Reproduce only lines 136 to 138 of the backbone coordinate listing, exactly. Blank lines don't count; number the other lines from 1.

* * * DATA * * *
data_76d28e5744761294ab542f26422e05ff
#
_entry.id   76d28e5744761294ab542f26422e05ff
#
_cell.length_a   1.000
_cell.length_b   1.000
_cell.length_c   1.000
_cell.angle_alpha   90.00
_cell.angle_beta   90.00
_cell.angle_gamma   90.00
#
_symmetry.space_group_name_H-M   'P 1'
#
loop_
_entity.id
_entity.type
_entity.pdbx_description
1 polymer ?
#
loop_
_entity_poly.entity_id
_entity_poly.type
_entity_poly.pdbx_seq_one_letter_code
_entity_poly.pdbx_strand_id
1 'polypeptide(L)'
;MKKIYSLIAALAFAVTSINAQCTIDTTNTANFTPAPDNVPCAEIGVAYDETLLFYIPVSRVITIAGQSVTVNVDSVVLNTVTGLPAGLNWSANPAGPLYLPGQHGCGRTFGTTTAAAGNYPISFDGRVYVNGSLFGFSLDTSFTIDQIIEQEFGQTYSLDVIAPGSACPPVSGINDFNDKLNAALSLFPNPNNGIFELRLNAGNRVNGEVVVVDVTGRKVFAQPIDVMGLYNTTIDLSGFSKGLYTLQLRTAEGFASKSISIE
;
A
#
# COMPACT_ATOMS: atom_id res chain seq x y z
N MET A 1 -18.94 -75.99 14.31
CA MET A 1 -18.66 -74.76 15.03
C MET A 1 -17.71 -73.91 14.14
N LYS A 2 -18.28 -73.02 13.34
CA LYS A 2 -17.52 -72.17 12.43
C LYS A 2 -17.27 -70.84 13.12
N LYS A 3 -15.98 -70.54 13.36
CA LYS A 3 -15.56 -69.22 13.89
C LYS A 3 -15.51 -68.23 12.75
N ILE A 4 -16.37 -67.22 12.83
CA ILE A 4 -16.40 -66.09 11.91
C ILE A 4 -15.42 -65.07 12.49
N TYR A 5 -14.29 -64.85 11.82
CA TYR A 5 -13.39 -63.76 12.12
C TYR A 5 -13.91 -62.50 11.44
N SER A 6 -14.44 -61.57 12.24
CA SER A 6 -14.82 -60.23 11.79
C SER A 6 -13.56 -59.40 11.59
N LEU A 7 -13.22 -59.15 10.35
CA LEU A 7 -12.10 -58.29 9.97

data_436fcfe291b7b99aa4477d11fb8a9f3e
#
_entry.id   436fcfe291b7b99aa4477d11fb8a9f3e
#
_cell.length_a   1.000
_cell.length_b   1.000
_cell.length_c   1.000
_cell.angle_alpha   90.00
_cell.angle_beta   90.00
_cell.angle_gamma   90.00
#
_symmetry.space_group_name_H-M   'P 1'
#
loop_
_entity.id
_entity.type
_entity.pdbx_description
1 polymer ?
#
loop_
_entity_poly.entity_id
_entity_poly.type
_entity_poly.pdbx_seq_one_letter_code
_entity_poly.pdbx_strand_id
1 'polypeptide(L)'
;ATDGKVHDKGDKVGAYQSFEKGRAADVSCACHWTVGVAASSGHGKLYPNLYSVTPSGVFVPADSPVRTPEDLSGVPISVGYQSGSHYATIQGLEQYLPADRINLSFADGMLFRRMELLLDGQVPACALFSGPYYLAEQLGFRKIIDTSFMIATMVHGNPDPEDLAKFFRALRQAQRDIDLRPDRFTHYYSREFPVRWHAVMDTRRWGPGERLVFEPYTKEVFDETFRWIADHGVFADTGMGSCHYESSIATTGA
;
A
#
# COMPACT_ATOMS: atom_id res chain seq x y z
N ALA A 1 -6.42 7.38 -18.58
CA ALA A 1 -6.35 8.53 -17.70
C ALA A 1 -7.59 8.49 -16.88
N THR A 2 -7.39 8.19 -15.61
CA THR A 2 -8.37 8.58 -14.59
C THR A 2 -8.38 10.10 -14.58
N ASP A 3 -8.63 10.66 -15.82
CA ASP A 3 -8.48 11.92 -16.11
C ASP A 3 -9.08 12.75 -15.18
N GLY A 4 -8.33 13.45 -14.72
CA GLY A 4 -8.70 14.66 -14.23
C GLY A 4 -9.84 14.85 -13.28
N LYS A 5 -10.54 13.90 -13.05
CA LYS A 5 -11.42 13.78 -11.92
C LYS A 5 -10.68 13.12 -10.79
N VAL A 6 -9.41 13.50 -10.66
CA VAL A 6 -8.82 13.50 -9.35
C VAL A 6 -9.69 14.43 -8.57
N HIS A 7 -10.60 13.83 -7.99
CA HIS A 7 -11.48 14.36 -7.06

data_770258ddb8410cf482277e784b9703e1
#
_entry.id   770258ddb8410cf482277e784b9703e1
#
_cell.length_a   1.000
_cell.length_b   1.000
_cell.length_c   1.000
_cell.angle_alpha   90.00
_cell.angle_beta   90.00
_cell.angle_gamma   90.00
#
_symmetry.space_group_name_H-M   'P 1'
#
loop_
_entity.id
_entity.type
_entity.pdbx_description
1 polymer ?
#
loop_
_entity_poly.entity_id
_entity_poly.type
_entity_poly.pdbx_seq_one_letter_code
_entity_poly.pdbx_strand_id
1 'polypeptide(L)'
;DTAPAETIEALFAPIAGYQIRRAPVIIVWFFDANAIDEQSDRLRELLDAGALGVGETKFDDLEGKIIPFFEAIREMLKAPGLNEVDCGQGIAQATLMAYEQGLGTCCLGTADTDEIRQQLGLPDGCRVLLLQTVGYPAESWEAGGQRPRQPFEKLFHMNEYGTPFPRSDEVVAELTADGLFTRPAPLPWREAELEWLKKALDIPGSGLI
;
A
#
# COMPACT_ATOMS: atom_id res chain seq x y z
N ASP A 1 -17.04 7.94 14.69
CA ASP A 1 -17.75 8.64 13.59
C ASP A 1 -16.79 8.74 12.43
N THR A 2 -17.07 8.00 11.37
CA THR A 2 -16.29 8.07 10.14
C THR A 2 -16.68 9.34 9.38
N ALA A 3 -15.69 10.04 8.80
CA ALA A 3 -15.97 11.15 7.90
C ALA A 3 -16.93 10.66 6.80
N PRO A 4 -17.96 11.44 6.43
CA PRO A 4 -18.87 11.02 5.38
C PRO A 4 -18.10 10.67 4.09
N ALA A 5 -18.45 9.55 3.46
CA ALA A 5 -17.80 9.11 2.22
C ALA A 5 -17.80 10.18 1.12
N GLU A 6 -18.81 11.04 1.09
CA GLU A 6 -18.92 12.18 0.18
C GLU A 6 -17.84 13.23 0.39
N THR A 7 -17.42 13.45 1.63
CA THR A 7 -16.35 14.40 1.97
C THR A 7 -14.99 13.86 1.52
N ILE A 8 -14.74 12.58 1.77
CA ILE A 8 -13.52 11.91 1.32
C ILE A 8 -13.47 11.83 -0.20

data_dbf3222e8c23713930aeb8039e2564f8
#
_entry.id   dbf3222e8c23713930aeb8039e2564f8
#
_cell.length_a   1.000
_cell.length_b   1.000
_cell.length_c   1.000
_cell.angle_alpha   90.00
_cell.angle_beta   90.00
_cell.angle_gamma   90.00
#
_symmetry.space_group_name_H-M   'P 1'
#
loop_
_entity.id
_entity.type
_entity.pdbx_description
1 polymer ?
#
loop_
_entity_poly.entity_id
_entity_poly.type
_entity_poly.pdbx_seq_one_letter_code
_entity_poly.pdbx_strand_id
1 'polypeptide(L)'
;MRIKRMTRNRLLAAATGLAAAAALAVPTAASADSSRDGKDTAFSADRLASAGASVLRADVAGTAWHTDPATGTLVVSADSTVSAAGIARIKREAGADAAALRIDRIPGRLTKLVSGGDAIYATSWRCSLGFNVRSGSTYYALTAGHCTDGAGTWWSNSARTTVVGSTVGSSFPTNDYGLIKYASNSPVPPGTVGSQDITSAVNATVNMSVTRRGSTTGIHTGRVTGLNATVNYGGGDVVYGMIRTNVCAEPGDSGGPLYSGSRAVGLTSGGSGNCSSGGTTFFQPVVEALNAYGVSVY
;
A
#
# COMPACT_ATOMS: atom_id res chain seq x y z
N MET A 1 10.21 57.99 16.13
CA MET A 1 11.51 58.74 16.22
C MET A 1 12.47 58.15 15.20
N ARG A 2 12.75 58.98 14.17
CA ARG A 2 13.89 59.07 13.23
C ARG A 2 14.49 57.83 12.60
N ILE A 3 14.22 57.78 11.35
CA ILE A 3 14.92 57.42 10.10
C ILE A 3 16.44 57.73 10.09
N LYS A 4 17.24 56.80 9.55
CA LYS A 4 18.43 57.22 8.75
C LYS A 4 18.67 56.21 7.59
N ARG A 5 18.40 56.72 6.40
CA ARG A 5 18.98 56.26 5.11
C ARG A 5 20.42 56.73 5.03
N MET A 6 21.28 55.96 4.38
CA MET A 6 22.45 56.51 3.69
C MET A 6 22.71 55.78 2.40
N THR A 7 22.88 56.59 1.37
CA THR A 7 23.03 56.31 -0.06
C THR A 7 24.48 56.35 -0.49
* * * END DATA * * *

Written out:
C THR A 2 -16.68 9.34 9.38
N ALA A 3 -15.69 10.04 8.80
CA ALA A 3 -15.97 11.15 7.90